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The cutthroat shrewdness of Reeva’s plan and her resolute commitment to it have always been her most lethal superpowers, and The Gifted highlights that in a clever way by pitting her against Reed Strucker for one of the episode’s final showdowns. In contrast to Reeva’s lethal composure, Reed’s a man who’s quite literally falling apart as his re-burgeoning mutant powers to disintegrate matter continue to spiral out of control.

Having seen how much stronger Caitlin’s become during her time on the run from Sentinel Services and the fact that there are things she feels she doesn’t necessarily need to tell him, Reed makes a kind of peace with the idea that he might need to sacrifice himself if it means destroying the Hellfire Club. Reeva singing her mutant lungs out in an attempt to kill Reed as his decaying energy rends his body apart is one of “oMens” strongest scenes, and it’s legitimately surprising when Reed straight up explodes, presumably killing himself, Reeva, and everyone in the building in the process.

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The impact of more prominent characters’ deaths like Reeva, Reed, Sophie, Esme, and Blink (who was shot in a previous episode) is readily apparent, but it’s the deaths of the thousands of bystanders who get caught in the two big explosions that make the episode feel like the show might be building towards an even darker future, which is...interesting.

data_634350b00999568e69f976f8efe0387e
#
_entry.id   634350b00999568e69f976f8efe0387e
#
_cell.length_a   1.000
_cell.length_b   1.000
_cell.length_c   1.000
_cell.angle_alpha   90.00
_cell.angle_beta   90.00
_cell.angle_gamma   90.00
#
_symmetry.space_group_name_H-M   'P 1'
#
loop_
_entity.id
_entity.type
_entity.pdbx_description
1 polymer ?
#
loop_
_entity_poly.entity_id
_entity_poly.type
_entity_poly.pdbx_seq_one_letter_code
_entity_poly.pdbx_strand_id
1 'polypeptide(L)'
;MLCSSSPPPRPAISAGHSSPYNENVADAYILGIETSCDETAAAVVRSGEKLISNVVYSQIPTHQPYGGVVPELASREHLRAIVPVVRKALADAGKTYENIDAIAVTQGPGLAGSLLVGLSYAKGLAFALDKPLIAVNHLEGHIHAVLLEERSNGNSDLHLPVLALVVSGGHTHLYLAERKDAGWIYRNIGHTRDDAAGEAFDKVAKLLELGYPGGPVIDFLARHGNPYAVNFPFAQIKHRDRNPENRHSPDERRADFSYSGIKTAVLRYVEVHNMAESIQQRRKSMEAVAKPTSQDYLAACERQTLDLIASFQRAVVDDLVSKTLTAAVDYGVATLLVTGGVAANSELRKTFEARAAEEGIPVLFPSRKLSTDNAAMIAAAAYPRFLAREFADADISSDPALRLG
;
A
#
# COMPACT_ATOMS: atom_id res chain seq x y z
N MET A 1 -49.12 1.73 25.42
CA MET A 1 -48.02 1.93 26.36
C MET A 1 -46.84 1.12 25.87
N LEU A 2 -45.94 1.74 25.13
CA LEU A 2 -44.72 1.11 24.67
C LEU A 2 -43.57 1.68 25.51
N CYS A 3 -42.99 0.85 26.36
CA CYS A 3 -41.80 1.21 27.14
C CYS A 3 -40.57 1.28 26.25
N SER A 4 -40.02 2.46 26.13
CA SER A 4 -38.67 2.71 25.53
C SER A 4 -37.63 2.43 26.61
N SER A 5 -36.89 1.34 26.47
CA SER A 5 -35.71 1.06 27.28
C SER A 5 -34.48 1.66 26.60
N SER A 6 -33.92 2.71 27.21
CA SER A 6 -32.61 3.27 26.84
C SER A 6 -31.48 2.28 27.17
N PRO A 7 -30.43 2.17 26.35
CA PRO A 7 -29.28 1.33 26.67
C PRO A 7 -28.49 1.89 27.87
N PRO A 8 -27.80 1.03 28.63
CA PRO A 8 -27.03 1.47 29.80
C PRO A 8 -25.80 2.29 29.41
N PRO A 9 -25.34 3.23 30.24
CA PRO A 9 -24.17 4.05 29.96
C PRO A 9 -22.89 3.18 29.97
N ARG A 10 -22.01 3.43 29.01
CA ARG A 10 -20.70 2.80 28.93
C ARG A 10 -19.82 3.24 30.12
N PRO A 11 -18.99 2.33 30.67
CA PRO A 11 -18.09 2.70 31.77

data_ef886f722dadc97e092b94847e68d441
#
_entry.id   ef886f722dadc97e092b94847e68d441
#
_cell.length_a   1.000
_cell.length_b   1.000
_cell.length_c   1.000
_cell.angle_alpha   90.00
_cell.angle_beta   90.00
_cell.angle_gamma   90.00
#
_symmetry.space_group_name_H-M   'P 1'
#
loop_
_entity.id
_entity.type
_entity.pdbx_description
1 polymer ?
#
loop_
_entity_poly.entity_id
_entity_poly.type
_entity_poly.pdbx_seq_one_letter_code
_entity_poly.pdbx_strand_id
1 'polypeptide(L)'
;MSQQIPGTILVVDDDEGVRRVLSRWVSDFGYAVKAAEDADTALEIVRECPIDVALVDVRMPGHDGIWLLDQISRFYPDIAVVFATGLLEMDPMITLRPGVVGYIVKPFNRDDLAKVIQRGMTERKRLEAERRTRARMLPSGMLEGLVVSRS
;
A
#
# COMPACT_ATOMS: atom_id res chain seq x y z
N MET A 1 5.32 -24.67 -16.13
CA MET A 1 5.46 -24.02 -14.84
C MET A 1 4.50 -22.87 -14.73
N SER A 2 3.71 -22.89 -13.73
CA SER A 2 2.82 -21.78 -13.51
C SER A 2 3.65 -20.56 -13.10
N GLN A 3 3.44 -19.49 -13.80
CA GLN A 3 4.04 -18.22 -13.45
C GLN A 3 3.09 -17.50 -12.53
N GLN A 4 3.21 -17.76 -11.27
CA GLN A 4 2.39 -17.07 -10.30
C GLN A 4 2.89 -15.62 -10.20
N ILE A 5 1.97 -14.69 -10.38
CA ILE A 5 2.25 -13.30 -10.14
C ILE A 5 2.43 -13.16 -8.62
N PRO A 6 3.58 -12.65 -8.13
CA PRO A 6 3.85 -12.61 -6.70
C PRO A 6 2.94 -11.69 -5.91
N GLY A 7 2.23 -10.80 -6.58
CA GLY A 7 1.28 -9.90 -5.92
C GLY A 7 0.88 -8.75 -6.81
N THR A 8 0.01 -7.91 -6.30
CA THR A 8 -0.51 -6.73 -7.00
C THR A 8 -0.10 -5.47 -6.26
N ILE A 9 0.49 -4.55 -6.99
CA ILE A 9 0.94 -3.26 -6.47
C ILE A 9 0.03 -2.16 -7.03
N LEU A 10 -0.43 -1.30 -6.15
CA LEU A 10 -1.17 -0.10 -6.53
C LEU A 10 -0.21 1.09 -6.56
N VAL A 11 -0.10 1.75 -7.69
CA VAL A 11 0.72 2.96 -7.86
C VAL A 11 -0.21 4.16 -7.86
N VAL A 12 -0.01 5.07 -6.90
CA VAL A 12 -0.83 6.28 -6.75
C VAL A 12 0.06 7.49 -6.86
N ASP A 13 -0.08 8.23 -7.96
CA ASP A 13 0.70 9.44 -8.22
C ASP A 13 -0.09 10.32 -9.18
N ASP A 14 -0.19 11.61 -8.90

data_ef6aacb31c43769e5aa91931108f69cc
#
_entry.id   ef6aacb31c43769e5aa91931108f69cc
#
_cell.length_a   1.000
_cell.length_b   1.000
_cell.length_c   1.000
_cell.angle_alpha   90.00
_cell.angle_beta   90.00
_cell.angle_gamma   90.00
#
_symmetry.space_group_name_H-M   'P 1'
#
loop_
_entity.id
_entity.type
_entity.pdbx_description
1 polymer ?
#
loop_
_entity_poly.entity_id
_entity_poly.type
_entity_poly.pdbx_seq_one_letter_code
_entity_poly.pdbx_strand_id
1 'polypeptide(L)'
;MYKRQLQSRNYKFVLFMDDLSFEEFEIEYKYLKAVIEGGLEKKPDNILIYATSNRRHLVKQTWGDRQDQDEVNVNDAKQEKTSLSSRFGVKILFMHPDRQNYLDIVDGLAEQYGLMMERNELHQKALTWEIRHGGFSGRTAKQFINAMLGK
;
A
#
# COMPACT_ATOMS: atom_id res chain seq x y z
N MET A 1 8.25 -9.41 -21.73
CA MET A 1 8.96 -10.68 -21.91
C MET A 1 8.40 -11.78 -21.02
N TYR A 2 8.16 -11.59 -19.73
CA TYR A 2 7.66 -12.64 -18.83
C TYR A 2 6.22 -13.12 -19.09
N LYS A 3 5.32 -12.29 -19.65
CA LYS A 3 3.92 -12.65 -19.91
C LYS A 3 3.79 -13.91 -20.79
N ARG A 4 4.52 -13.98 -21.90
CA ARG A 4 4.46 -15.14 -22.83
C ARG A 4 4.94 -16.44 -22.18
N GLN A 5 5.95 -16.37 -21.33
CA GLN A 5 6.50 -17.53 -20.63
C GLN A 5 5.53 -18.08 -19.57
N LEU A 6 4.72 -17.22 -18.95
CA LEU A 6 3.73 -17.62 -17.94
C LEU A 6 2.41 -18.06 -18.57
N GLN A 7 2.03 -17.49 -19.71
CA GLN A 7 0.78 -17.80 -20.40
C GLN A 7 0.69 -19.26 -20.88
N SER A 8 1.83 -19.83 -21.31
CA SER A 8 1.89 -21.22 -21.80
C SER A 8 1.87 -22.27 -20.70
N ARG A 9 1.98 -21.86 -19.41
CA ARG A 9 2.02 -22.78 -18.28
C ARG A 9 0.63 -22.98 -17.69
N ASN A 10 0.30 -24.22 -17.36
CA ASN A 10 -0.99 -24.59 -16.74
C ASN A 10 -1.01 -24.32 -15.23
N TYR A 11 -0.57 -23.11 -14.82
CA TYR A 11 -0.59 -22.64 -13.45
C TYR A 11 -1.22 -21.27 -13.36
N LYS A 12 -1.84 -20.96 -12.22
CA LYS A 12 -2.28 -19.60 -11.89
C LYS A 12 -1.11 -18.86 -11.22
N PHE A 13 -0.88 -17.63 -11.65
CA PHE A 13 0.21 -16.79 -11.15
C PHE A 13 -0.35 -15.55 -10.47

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By the end of the episode, Lauren, Andy, Caitlin, Polaris, Marcos, Thunderbird, Esme, and Erg of the Morlocks are what’s left of The Gifted’s heroes who, having survived, are united and on the mend. Though Esme’s able to telepathically force television reporter Benedict Ryan to admit to working with the Hellfire Club to coordinate staged attacks on the Morlocks by the Purifiers in order to stoke public outrage, it’s difficult to know whether the damage done to the public’s perception of mutants can be undone.

The world The Gifted’s second season closes on is an uncertain one, but just in case that wasn’t already obvious to you, “oMens” ends with a surprising twist: a very alive Blink portals her way out of thin air with a fistful of the signature crystals she uses that were first introduced in the Age of Apocalypse storyline. Given that those are a manifestation of Blink’s powers The Gifted never got into and the fact that she almost certainly died earlier in the season, her appearance has the potential to either be a disappointing “jk, I was never dead” or a much more interesting introduction to—bear with me—an alternate universe.

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The chances of The Gifted hitting the pause button on its relatively grounded story about persecuted minorities fighting for their freedom in order to pivot to Age of Apocalypse—a story in which David Haller accidentally kills his father Charles Xavier, making it infinitely easier for Apocalypse to take over the world, are slim to none. But with the future of all of Fox’s X-Men properties up in the air (including Legion) because of 20th Century Fox’s sale to Marvel Studios, who knows?

For the time being, though, The Gifted’s closed out its second chapter on a curious note that’s full of potential, if and when the series ever gets a chance to continue on.